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"Huxley, Lubbock, and Half a Dozen Others": Professionals and Gentlemen in the Formation of the X Club, 1851-1864

Ruth Barton
Isis
Vol. 89, No. 3 (Sep., 1998), pp. 410-444
Stable URL: http://www.jstor.org/stable/237141
Page Count: 35
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Abstract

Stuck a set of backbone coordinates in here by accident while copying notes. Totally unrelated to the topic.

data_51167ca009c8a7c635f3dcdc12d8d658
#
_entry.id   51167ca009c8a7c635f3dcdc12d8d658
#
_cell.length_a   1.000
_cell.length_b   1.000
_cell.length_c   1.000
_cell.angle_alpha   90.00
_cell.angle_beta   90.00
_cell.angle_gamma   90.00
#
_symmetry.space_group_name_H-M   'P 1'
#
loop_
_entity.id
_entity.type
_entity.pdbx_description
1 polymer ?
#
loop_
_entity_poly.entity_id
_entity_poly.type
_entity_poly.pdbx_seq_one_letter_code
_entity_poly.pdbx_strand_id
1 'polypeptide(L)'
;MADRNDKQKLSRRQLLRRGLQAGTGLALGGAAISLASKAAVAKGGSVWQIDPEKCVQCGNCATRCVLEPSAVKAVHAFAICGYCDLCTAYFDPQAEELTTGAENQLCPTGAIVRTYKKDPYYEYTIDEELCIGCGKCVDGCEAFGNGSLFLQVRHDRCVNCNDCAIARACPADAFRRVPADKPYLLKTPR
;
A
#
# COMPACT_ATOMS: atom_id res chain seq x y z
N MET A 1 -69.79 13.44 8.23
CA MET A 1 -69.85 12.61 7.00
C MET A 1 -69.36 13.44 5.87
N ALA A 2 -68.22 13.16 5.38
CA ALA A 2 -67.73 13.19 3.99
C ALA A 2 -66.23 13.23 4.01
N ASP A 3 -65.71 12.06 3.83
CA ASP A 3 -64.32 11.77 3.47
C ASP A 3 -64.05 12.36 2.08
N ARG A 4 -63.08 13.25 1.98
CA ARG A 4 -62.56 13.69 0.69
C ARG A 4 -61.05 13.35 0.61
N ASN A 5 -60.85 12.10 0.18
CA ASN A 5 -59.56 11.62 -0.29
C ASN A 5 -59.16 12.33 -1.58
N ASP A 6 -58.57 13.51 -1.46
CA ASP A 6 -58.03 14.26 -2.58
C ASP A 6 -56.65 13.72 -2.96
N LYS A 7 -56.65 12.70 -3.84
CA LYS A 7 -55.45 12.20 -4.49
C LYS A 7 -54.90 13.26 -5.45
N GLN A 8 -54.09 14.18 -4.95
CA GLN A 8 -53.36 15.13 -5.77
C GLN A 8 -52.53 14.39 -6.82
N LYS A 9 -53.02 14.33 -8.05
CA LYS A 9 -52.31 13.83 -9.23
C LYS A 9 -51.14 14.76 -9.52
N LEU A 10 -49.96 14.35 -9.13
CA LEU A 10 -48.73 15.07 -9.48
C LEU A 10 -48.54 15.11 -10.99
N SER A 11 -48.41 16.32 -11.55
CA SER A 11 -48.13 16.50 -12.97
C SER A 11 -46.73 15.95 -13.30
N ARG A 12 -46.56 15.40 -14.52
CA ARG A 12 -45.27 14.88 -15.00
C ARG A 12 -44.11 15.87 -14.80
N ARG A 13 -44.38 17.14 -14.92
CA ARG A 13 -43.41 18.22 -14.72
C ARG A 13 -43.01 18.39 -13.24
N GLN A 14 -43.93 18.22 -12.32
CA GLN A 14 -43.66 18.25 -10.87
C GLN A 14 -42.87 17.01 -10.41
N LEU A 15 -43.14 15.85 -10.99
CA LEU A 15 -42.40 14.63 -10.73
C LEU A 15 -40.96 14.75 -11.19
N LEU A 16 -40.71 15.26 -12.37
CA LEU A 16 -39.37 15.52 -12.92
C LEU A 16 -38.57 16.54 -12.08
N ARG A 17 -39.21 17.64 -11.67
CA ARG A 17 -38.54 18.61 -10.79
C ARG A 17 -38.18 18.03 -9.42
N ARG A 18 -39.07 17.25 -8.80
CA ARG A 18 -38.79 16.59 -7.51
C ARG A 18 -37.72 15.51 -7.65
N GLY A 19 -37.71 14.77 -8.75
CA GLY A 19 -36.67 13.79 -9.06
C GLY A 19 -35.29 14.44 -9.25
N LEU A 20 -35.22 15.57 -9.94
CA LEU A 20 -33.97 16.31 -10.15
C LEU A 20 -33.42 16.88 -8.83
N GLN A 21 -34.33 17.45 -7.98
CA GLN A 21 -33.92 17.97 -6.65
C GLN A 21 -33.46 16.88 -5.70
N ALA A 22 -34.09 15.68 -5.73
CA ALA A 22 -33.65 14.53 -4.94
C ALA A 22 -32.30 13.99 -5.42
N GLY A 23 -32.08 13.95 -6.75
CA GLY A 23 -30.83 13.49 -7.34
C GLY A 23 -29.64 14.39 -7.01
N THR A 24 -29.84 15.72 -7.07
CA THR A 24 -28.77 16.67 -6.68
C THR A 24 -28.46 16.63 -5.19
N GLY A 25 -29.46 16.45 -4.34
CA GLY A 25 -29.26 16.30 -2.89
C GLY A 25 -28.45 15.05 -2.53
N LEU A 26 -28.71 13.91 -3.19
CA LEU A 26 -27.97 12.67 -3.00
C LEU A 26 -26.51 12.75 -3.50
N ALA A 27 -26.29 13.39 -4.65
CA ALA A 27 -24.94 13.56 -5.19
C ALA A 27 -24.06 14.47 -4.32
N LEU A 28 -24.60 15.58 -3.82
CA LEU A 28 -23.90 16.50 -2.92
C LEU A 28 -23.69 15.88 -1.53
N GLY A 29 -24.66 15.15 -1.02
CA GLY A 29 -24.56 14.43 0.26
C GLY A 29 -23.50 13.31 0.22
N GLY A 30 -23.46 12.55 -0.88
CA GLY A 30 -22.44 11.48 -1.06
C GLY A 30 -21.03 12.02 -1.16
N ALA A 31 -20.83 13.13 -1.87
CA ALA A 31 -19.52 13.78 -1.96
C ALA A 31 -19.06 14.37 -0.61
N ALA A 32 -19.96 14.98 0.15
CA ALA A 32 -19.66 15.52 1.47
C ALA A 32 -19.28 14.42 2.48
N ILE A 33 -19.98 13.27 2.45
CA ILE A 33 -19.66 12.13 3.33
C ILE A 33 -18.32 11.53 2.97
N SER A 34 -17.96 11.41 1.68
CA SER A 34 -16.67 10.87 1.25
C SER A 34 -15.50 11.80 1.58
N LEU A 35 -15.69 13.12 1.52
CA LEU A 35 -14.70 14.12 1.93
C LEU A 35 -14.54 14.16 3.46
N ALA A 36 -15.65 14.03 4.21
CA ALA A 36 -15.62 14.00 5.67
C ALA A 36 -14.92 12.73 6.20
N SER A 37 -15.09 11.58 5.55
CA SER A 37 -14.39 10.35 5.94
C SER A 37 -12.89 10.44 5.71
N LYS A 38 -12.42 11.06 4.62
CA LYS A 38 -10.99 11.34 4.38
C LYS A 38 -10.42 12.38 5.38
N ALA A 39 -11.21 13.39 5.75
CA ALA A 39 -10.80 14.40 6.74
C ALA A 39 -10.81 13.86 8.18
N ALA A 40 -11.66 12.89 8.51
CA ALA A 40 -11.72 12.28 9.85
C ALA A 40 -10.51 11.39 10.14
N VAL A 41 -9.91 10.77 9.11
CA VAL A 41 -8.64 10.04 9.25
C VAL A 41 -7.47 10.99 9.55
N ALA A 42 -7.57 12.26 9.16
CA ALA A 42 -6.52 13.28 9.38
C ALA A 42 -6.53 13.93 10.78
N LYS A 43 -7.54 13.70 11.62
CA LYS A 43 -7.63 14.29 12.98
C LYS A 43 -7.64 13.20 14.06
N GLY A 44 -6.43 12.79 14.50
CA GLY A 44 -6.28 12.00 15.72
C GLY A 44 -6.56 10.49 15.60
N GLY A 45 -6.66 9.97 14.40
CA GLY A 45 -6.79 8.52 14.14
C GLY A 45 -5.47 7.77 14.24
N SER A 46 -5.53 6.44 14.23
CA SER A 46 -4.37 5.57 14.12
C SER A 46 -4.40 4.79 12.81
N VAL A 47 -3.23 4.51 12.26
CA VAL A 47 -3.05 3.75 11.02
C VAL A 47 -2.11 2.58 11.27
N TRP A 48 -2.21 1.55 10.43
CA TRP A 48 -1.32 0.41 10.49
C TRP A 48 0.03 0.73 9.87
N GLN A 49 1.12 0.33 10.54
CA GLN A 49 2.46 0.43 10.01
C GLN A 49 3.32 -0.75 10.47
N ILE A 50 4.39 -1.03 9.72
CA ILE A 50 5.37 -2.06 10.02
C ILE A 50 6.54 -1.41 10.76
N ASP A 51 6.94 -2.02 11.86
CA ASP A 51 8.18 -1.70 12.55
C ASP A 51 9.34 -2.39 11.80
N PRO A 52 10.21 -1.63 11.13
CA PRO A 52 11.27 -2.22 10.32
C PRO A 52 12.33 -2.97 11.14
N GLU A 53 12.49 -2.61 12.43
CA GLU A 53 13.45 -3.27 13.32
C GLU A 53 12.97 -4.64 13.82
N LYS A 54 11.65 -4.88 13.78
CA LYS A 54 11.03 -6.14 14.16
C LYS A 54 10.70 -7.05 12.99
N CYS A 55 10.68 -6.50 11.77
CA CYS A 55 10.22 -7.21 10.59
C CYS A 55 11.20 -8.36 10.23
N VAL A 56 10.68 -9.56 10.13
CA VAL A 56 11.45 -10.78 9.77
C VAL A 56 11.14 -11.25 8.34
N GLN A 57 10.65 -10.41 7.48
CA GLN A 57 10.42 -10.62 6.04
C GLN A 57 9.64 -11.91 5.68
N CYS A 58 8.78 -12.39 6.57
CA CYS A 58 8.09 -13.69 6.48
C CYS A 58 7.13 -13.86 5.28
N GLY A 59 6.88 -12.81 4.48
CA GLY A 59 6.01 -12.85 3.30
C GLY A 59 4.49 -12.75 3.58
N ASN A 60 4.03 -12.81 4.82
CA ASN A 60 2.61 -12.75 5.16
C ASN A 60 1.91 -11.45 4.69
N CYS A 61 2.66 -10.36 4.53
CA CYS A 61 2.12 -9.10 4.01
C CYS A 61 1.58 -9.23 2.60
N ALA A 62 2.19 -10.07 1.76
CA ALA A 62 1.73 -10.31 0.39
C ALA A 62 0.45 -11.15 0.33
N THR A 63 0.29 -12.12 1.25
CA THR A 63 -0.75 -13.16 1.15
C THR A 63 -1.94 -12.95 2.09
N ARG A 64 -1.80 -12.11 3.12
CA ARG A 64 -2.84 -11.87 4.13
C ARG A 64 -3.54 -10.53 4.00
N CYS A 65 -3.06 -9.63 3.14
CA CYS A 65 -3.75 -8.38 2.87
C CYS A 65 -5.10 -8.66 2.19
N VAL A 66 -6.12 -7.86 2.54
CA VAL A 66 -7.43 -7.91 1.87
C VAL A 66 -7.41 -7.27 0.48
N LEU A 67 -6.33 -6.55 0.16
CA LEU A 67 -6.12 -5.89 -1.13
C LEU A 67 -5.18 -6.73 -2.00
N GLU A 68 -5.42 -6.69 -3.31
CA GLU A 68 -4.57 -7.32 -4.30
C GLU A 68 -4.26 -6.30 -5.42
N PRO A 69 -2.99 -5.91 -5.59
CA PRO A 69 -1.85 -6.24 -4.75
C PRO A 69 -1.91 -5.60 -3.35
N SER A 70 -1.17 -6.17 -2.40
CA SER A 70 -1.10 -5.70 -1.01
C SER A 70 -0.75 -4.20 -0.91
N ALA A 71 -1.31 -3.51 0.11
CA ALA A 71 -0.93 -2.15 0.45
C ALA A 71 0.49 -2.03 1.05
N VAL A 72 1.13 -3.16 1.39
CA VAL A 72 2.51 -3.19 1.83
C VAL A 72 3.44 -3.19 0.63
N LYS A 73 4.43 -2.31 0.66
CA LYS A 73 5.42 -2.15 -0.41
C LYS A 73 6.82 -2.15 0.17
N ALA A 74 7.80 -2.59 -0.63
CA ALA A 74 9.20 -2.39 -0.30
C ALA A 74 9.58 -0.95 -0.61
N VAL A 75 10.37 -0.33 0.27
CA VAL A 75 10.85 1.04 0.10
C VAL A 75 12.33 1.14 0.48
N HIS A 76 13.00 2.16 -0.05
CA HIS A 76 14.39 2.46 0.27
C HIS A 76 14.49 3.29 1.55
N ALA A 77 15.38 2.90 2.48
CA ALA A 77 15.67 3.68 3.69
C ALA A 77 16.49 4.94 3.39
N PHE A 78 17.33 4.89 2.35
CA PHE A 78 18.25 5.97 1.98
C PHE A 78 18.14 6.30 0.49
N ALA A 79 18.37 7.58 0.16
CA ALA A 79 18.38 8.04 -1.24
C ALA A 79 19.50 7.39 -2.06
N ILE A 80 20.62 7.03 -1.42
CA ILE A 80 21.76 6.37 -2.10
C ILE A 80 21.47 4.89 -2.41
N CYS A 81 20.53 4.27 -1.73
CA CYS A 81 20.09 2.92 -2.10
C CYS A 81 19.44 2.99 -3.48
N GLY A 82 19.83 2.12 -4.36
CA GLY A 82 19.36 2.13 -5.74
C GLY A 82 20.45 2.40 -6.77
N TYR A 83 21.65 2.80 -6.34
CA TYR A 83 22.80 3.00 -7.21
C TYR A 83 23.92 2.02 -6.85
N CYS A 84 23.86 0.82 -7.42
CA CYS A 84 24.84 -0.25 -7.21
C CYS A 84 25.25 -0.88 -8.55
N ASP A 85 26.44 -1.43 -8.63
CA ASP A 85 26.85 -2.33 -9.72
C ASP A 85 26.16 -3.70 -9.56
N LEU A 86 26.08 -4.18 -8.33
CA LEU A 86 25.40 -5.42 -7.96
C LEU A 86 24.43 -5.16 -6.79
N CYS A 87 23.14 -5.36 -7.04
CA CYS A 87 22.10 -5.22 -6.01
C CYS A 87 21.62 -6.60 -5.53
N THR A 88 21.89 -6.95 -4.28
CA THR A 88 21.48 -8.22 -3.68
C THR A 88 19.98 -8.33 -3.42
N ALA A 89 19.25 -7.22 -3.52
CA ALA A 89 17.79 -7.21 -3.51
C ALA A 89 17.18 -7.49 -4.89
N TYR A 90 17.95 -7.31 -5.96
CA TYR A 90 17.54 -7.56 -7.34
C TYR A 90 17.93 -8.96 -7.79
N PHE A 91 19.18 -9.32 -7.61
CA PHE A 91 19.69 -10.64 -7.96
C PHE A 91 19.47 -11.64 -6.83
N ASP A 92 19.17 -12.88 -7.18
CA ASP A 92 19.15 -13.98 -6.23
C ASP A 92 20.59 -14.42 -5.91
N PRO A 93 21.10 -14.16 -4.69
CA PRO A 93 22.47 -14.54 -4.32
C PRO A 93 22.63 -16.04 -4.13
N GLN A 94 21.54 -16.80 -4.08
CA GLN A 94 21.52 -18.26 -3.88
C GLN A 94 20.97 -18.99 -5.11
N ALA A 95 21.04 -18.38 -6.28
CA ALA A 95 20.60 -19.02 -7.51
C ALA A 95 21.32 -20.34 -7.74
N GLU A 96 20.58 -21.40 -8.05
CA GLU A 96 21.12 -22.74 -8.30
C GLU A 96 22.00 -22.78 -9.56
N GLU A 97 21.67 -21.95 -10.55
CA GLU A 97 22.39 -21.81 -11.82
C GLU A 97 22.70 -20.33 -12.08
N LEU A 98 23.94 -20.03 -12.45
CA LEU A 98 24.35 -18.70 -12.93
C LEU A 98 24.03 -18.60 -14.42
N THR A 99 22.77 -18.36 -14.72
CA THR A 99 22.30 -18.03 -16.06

Since Frank Turner's classic studies of the mid 1970s, social historians of science have appealed to the X Club as a paradigmatic example of the professionalizing impetus in mid-Victorian science and to members of the club, especially John Tyndall and T. H. Huxley, as exemplars of the challenge posed by men of science to the cultural authority of the clergy. So strong is this interpretation that the significance of amateur Anglican members, such as the London banker John Lubbock, is neglected. This account of the formation of the X Club reexamines the relationship between professional science and gentlemanly culture, showing that participation in gentlemanly networks and alliances with gentlemanly amateurs were means by which the new professionals exercised cultural leadership. The later power of the X Club is widely acknowledged, but although some historians suspect conspiracy from the beginning, others interpret it as a group of friends that became powerful as the members became important. By demonstrating the extent of joint action before the formation of the club in 1864, this prehistory shows the "just friends" account of the club, which owes its authority to Huxley, to be good politics but bad history.

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